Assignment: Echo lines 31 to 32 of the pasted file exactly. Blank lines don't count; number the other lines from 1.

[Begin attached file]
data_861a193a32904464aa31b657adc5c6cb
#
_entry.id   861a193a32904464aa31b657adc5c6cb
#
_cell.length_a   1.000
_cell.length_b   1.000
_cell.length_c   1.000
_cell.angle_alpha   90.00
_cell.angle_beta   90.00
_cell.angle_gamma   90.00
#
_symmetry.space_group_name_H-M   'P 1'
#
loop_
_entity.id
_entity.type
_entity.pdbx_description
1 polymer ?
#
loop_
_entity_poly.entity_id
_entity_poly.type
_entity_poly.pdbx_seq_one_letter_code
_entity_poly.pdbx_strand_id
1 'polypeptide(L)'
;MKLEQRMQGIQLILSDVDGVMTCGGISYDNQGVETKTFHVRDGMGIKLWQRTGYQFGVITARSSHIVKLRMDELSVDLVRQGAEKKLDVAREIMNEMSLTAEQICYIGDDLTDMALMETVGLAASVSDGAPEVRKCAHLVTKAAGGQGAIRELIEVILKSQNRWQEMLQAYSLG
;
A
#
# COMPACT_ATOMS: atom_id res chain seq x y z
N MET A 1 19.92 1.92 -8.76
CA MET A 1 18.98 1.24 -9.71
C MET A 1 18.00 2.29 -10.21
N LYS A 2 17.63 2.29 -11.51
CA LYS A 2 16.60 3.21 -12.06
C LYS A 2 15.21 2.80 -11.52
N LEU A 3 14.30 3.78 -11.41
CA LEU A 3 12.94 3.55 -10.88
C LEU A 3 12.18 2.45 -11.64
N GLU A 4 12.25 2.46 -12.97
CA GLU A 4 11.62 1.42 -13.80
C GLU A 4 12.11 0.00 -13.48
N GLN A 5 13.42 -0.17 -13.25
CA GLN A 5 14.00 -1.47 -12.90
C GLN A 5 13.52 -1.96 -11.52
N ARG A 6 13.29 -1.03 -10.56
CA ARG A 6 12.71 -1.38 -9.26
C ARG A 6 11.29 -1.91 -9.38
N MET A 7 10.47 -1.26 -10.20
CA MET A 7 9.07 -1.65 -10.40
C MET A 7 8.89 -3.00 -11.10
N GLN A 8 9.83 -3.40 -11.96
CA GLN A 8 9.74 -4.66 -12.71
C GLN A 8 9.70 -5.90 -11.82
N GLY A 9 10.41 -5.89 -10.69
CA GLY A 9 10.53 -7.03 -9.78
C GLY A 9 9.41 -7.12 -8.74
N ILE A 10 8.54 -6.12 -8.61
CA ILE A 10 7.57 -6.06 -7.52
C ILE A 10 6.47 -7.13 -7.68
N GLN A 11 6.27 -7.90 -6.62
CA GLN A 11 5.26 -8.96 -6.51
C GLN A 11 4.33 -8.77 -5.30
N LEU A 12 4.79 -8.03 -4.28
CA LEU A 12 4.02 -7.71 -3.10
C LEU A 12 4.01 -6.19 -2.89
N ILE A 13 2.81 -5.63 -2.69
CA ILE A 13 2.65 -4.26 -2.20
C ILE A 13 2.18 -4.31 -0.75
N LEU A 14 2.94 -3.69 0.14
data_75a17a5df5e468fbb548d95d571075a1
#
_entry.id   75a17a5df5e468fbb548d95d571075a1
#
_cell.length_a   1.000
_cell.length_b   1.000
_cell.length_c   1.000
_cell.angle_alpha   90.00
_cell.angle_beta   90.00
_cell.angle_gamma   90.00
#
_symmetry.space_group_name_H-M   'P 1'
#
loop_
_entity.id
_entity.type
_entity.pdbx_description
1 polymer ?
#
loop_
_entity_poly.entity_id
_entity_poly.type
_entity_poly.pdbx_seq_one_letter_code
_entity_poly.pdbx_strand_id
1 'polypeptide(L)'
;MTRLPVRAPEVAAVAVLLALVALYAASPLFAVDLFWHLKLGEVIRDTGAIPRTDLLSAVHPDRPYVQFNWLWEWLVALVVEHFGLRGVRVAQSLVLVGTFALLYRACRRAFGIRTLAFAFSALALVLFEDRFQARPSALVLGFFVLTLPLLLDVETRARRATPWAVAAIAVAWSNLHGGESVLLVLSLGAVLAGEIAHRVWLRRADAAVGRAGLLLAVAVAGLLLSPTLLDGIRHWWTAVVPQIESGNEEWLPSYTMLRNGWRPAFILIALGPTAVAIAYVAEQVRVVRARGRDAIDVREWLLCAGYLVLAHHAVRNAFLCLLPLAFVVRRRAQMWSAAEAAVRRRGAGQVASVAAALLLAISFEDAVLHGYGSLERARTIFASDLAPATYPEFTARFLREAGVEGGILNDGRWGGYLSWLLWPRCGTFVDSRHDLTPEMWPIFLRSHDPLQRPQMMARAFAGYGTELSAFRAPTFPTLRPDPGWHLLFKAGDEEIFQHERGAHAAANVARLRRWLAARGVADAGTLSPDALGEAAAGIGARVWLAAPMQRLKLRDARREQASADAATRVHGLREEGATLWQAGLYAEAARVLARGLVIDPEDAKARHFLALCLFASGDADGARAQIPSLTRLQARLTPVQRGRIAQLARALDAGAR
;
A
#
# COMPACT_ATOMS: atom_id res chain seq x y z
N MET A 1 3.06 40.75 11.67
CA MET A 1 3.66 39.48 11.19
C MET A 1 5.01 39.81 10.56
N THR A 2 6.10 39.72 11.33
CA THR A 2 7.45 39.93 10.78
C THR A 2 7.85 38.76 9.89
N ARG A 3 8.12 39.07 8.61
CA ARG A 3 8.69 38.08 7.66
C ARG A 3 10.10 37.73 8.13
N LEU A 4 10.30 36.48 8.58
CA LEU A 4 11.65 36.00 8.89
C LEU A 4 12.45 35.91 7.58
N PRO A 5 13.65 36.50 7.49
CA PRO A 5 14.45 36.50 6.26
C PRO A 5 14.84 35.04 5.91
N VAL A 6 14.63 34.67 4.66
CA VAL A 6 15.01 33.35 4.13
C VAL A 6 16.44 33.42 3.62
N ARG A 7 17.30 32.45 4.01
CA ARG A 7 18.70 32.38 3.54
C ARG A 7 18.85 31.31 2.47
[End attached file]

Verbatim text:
N MET A 1 19.92 1.92 -8.76
CA MET A 1 18.98 1.24 -9.71